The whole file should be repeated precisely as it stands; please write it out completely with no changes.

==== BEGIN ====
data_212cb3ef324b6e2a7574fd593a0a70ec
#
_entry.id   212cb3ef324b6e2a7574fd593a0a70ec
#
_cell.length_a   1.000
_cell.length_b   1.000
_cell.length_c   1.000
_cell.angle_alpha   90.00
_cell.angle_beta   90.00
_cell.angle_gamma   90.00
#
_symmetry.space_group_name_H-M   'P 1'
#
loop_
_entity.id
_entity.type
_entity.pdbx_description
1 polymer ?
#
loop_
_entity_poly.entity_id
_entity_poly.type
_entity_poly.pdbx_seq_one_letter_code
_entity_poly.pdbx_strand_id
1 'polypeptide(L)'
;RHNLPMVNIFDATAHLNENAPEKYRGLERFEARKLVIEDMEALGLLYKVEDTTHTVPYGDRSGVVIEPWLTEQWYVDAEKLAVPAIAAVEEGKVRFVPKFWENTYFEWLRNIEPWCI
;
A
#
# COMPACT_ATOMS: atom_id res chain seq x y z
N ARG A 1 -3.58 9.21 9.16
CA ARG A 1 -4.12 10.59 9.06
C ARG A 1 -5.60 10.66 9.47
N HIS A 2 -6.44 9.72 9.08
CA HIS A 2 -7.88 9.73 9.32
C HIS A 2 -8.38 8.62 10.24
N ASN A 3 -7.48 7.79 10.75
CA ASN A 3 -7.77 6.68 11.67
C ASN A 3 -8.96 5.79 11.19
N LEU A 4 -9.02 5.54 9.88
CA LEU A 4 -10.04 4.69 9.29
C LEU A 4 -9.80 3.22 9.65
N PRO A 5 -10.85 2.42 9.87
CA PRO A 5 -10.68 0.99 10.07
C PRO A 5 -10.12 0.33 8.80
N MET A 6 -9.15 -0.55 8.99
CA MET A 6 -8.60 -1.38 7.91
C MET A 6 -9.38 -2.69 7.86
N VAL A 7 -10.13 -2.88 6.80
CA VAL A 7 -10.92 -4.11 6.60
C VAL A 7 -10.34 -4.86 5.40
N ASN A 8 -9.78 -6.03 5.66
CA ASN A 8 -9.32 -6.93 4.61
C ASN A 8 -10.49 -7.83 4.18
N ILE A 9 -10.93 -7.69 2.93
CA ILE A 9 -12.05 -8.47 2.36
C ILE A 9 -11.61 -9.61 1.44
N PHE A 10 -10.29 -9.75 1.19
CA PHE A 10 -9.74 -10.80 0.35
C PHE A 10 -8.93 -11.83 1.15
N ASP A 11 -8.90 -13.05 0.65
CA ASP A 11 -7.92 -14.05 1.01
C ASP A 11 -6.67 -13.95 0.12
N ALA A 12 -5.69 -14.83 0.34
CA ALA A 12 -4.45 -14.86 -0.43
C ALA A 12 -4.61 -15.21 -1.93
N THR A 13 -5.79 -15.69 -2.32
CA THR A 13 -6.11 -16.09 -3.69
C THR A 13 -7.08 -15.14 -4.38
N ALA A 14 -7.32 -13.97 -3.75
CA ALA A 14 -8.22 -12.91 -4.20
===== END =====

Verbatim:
data_212cb3ef324b6e2a7574fd593a0a70ec
#
_entry.id   212cb3ef324b6e2a7574fd593a0a70ec
#
_cell.length_a   1.000
_cell.length_b   1.000
_cell.length_c   1.000
_cell.angle_alpha   90.00
_cell.angle_beta   90.00
_cell.angle_gamma   90.00
#
_symmetry.space_group_name_H-M   'P 1'
#
loop_
_entity.id
_entity.type
_entity.pdbx_description
1 polymer ?
#
loop_
_entity_poly.entity_id
_entity_poly.type
_entity_poly.pdbx_seq_one_letter_code
_entity_poly.pdbx_strand_id
1 'polypeptide(L)'
;RHNLPMVNIFDATAHLNENAPEKYRGLERFEARKLVIEDMEALGLLYKVEDTTHTVPYGDRSGVVIEPWLTEQWYVDAEKLAVPAIAAVEEGKVRFVPKFWENTYFEWLRNIEPWCI
;
A
#
# COMPACT_ATOMS: atom_id res chain seq x y z
N ARG A 1 -3.58 9.21 9.16
CA ARG A 1 -4.12 10.59 9.06
C ARG A 1 -5.60 10.66 9.47
N HIS A 2 -6.44 9.72 9.08
CA HIS A 2 -7.88 9.73 9.32
C HIS A 2 -8.38 8.62 10.24
N ASN A 3 -7.48 7.79 10.75
CA ASN A 3 -7.77 6.68 11.67
C ASN A 3 -8.96 5.79 11.19
N LEU A 4 -9.02 5.54 9.88
CA LEU A 4 -10.04 4.69 9.29
C LEU A 4 -9.80 3.22 9.65
N PRO A 5 -10.85 2.42 9.87
CA PRO A 5 -10.68 0.99 10.07
C PRO A 5 -10.12 0.33 8.80
N MET A 6 -9.15 -0.55 8.99
CA MET A 6 -8.60 -1.38 7.91
C MET A 6 -9.38 -2.69 7.86
N VAL A 7 -10.13 -2.88 6.80
CA VAL A 7 -10.92 -4.11 6.60
C VAL A 7 -10.34 -4.86 5.40
N ASN A 8 -9.78 -6.03 5.66
CA ASN A 8 -9.32 -6.93 4.61
C ASN A 8 -10.49 -7.83 4.18
N ILE A 9 -10.93 -7.69 2.93
CA ILE A 9 -12.05 -8.47 2.36
C ILE A 9 -11.61 -9.61 1.44
N PHE A 10 -10.29 -9.75 1.19
CA PHE A 10 -9.74 -10.80 0.35
C PHE A 10 -8.93 -11.83 1.15
N ASP A 11 -8.90 -13.05 0.65
CA ASP A 11 -7.92 -14.05 1.01
C ASP A 11 -6.67 -13.95 0.12
N ALA A 12 -5.69 -14.83 0.34
CA ALA A 12 -4.45 -14.86 -0.43
C ALA A 12 -4.61 -15.21 -1.93
N THR A 13 -5.79 -15.69 -2.32
CA THR A 13 -6.11 -16.09 -3.69
C THR A 13 -7.08 -15.14 -4.38
N ALA A 14 -7.32 -13.97 -3.75
CA ALA A 14 -8.22 -12.91 -4.20